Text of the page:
“The fires will affect [the island’s] tourism as now tourists will be skeptical and uneasy in booking their next vacation to the islands. This obviously hurts the economy of these islands as they have a big part of its income coming from its big tourist population. The fires will hurt the number of people willing to go there for vacation as the impending threat of a fires will scare them off but will also hurt the islands and their economies as well,” senior Emmanuel Lopez said.

The wildfires’ consequences span beyond cultural damage, with the archipelago’s environment as stake. Home to the only tropical rainforest in the U.S., Hawaii’s wild diversity of both animals and plants are put at risk. The wildfires burn native plants throughout the archipelago’s forests, allowing for the survival of only fire-prone invasive species. The burned soil turns into erosion, which pollutes coral reefs around the island and the air alike. Throughout the island, fears have grown for the oldest tree in Hawaii, Lahaina’s banyan tree, as the fires continue to strike throughout Maui.

“People do not want to come to Hawaii because of all the nature that is being destroyed and that it is dangerous during these times. They do not want to come to spend their money which is a main economic source for Hawaii, affecting the state,” freshman Nicolas Soto said.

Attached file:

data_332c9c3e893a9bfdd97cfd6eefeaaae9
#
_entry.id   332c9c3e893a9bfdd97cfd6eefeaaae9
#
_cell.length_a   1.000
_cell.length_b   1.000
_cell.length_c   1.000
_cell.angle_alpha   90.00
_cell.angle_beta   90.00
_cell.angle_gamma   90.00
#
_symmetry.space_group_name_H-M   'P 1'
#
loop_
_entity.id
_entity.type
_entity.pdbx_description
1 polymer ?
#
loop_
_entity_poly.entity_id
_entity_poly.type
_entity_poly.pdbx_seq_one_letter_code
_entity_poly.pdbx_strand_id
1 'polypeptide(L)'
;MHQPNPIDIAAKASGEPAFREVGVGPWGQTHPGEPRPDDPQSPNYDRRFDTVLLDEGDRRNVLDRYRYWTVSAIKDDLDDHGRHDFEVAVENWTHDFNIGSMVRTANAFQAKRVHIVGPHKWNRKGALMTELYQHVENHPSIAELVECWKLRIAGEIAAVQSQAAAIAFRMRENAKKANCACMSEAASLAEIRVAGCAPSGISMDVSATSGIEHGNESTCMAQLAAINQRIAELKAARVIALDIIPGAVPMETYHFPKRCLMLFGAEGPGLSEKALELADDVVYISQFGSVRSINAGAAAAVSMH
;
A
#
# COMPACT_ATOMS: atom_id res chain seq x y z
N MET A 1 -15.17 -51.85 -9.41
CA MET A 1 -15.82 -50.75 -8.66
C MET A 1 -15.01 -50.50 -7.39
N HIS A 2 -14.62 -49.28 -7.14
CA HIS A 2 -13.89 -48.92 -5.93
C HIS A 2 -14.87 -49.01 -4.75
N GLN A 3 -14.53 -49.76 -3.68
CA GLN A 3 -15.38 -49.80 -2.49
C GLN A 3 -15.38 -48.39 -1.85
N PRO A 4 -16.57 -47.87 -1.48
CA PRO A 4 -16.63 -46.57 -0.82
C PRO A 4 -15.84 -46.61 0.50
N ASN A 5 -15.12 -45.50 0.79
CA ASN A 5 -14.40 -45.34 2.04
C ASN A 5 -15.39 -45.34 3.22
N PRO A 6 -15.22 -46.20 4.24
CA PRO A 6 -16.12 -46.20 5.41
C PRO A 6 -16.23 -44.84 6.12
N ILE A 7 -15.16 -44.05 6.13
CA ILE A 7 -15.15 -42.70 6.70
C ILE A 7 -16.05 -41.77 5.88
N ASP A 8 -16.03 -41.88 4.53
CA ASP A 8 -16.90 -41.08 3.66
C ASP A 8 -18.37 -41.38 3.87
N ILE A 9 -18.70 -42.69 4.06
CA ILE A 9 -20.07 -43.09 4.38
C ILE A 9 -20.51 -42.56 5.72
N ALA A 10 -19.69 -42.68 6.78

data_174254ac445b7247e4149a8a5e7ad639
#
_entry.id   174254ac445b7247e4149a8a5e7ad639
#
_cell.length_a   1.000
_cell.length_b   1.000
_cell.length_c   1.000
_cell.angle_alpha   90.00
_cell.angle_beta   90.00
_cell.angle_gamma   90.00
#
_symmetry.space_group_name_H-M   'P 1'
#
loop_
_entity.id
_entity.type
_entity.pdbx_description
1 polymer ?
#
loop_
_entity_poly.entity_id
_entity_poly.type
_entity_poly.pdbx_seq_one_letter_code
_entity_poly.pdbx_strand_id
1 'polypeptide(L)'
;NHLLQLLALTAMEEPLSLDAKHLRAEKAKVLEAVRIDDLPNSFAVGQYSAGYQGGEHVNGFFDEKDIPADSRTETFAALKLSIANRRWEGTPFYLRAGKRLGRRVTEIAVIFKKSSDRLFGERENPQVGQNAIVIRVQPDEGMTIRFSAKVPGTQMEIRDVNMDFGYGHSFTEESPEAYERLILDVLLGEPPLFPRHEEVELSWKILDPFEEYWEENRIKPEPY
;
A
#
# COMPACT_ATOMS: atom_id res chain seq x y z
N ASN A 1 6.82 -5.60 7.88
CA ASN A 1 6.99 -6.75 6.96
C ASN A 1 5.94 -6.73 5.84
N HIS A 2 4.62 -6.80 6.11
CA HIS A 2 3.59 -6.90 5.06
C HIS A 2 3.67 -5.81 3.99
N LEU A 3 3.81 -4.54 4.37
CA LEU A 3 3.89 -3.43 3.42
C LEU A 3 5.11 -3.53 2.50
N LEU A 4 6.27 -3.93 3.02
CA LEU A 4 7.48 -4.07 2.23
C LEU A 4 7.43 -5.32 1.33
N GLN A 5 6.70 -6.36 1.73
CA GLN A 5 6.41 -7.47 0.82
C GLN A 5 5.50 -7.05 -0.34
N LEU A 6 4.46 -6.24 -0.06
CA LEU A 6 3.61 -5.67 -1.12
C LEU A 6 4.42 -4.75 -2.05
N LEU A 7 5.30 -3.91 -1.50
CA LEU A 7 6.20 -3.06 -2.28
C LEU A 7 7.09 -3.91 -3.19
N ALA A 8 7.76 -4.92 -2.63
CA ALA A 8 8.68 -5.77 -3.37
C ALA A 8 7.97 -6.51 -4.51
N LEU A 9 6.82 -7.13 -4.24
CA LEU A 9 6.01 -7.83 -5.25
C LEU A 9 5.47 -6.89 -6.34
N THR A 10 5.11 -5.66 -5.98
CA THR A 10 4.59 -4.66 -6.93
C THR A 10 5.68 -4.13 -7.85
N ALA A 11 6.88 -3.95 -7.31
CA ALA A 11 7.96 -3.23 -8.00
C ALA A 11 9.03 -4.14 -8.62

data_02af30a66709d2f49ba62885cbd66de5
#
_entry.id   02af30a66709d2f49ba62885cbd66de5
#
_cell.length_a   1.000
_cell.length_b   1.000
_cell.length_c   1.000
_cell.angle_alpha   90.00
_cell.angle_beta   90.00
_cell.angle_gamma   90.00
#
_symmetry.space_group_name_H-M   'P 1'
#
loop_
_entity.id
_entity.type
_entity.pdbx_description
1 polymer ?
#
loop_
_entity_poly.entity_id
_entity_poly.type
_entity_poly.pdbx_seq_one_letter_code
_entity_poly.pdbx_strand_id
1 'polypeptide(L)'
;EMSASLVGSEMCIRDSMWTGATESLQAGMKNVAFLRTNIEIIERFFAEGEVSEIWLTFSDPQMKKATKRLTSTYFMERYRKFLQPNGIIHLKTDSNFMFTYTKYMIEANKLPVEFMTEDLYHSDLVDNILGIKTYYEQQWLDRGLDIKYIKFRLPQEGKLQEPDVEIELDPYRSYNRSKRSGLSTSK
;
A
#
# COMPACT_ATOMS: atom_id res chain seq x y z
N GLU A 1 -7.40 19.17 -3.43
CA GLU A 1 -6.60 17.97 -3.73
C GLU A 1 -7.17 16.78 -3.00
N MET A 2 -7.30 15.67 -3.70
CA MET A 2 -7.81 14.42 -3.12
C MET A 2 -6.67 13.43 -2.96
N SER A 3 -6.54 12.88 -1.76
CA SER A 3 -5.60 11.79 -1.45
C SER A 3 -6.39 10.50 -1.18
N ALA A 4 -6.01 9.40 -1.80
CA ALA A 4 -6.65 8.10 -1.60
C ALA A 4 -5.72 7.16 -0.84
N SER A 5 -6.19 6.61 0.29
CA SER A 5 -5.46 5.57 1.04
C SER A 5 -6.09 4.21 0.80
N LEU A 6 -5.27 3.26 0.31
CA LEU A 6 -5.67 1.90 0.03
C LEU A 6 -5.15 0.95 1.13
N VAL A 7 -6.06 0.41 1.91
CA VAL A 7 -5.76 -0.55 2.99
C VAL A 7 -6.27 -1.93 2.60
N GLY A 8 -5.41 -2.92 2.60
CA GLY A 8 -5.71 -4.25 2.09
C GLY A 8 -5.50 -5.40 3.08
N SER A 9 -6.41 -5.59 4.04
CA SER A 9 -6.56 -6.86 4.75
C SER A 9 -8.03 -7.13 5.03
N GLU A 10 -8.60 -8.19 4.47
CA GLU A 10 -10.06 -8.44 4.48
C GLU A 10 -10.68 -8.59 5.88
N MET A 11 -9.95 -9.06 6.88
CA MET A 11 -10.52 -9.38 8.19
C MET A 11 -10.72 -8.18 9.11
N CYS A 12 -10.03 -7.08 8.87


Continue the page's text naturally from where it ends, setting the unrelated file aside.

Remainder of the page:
The Hawaii wildfires have caused concerns for the state of Hawaii’s government and raised awareness for the wildfire cause. Organizations like the the Red Cross have supported the people of Hawaii as they try to combat the problem, providing 57,800 hotel stays in Oahu and Maui and provided countless meals throughout the state. Volunteers from the Red Cross have either helped virtually or gone to Hawaii to help in person. Likewise, the U.S. Defense Department have helped the people of Hawaii through search rescues, recovery efforts and aerial firefighting.

People around the nation continue to work hard to protect the land trying to put a cease to the fires. The investigation of the cause of the wildfires under way is expected to provide key information towards the prevention of similar disasters. Thanks to outside organizations and government as well as Hawaii’s own government, both physical and emotional relief for the archipelago’s population is in motion. As the problem is ongoing and of the essence in Hawaii, the future looks uncertain for the island, its residents and their government.